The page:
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November 17, 2009 E-MAIL PRINT Bookmark and Share

You Gotta Have Heart

Pioneers Get New Life Under New Coach

by Matthew Conyers/CHN Staff Writer

Senior Corey Laurysen arrived at Sacred Heart’s first meeting of the year much like he had the previous three years — excited and ready for the season to begin.

"Everyone just thought it was the regular first of the year meeting," Two-time captain Laurysen said. "We have a meeting like that every year.

“But [coach Shaun Hannah] was late and he was never late. This was a different meeting entirely.”

In the span of a few short minutes, Hannah announced he was leaving the program after 13 seasons. The decision, a complete surprise for the team and the school, left Sacred Heart without a coach less a month away from the start of the season.

Sacred Heart was in trouble.

"I was shocked,” fifth-year senior Paul Ferraro said. "Our jaws just dropped. You’re thinking ‘What direction is this program going in?’ You got nervous."

Nearly two months later, the Pioneers are no longer in trouble.

Saved by the players and new hire C.J. Marottolo, Sacred Heart is surprising everyone in Atlantic Hockey with a 3-4-2 record after being without a head coach from Sept. 9 to Oct. 8th. For the first month, the pressure was on all the players.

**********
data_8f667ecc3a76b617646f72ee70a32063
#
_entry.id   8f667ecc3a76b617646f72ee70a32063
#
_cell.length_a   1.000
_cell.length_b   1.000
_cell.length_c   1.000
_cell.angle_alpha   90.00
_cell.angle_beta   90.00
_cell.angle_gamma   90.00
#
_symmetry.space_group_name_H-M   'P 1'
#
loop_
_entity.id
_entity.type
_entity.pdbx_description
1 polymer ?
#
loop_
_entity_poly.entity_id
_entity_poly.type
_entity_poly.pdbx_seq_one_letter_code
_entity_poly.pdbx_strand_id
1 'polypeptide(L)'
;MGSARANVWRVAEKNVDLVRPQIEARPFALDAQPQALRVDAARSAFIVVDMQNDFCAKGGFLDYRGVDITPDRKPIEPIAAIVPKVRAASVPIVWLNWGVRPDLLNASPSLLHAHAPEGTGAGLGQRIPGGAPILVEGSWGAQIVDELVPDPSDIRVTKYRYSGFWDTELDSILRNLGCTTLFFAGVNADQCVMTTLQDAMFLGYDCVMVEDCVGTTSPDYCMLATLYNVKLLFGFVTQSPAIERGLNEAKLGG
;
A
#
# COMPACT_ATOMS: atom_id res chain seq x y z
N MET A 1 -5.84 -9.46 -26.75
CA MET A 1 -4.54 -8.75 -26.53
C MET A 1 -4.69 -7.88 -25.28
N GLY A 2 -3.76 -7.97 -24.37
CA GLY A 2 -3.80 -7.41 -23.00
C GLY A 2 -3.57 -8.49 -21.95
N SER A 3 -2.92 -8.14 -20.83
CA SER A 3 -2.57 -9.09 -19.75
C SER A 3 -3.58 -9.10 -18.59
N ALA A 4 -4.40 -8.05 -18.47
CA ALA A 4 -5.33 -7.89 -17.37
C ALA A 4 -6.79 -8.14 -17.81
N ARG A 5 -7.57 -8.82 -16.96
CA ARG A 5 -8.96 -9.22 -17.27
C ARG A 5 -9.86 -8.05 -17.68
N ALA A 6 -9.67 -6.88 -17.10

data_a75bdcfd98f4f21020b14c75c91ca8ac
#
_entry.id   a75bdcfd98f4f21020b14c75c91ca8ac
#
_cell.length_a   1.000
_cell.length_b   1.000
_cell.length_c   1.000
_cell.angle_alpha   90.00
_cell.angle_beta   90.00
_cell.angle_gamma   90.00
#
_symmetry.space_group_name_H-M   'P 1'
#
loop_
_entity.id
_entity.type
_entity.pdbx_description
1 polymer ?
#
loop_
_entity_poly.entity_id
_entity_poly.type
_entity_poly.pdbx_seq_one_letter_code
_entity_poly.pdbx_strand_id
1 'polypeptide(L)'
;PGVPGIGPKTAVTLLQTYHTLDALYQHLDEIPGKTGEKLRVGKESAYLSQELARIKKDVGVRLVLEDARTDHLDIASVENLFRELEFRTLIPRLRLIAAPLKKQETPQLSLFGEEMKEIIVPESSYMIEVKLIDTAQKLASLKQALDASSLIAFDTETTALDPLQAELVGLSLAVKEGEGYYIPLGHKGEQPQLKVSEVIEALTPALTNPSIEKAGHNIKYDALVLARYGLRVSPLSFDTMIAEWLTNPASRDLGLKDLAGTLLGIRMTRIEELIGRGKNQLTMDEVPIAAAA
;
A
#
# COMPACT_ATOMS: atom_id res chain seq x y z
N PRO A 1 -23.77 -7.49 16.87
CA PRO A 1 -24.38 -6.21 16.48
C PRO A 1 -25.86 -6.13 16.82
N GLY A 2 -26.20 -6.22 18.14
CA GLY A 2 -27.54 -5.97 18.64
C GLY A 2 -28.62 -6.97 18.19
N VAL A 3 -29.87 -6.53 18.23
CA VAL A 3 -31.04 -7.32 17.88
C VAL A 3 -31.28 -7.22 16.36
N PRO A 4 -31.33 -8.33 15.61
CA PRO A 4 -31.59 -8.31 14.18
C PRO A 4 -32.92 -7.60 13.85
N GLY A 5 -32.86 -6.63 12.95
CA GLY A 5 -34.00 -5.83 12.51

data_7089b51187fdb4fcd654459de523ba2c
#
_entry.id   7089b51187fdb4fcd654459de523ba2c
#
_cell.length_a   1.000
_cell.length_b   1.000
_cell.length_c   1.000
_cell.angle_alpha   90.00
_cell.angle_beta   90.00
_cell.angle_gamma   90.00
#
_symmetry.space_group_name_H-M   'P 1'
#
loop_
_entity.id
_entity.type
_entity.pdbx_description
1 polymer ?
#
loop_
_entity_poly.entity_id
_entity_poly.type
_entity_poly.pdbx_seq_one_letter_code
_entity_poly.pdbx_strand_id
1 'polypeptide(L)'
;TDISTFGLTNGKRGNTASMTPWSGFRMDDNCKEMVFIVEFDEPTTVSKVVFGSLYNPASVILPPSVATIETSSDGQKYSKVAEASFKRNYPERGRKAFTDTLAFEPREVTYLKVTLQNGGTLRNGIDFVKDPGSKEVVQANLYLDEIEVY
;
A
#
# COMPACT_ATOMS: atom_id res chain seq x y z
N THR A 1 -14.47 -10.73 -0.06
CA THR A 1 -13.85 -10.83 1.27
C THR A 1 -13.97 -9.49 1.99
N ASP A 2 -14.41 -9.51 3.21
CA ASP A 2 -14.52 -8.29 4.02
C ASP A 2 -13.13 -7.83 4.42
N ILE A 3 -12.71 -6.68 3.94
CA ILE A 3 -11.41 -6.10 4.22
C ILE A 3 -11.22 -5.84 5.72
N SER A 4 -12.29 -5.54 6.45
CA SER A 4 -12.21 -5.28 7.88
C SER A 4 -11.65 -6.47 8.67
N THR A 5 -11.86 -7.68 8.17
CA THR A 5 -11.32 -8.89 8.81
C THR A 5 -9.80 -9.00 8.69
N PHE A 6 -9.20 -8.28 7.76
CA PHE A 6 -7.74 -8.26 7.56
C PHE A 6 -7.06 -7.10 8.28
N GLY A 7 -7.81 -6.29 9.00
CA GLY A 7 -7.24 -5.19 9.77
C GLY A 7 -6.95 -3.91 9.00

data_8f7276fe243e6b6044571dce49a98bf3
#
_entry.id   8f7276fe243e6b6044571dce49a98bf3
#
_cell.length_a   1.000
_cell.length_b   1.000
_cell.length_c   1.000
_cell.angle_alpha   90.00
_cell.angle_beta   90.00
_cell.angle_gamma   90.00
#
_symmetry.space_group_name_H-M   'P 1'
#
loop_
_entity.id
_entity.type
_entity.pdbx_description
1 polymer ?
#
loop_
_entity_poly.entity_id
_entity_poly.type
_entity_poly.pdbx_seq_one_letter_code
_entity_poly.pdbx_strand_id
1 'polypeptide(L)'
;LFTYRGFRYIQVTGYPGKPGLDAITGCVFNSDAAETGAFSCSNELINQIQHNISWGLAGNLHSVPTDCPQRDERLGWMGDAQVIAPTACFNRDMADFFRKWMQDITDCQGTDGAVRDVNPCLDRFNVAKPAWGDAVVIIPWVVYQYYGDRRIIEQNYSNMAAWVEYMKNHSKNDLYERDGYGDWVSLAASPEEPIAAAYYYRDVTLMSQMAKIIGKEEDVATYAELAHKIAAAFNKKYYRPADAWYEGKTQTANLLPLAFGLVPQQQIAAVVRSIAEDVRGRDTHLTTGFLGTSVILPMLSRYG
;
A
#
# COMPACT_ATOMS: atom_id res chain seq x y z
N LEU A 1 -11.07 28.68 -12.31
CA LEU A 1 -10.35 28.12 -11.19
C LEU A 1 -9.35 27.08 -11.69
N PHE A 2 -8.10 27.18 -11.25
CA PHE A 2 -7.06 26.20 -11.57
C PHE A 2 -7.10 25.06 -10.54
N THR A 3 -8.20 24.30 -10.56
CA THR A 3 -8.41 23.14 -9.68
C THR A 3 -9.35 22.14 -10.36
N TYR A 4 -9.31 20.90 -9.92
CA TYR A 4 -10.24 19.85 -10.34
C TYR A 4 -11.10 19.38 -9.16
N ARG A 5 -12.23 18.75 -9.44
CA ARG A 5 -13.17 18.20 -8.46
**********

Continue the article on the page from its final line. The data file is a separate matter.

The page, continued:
“It was one of these things where we just had to take it upon ourselves," said. "All the seniors stepped up. This was an opportunity to get closer as a team. We had to remember we were all there for a reason."

The Pioneers have gone 4-3-2 after starting the season with an overtime defeat to Rensselaer to put themselves back in the thick of the conference standings. It may be earlier but Scared Heart believes the change may have made all the difference.

“In five to six weeks, we came together as a team,” Ferraro, who has seven assists, said. “We tried to stay together and we’re the closest team I’ve had in my five years here. That’s the biggest story to come through all this.”

With the season on the line, the Sacred Heart seniors quickly gathered together in hopes of saving the season before it even began. The plan was simple: convince the underclassmen that Sacred Heart was still the right place for them.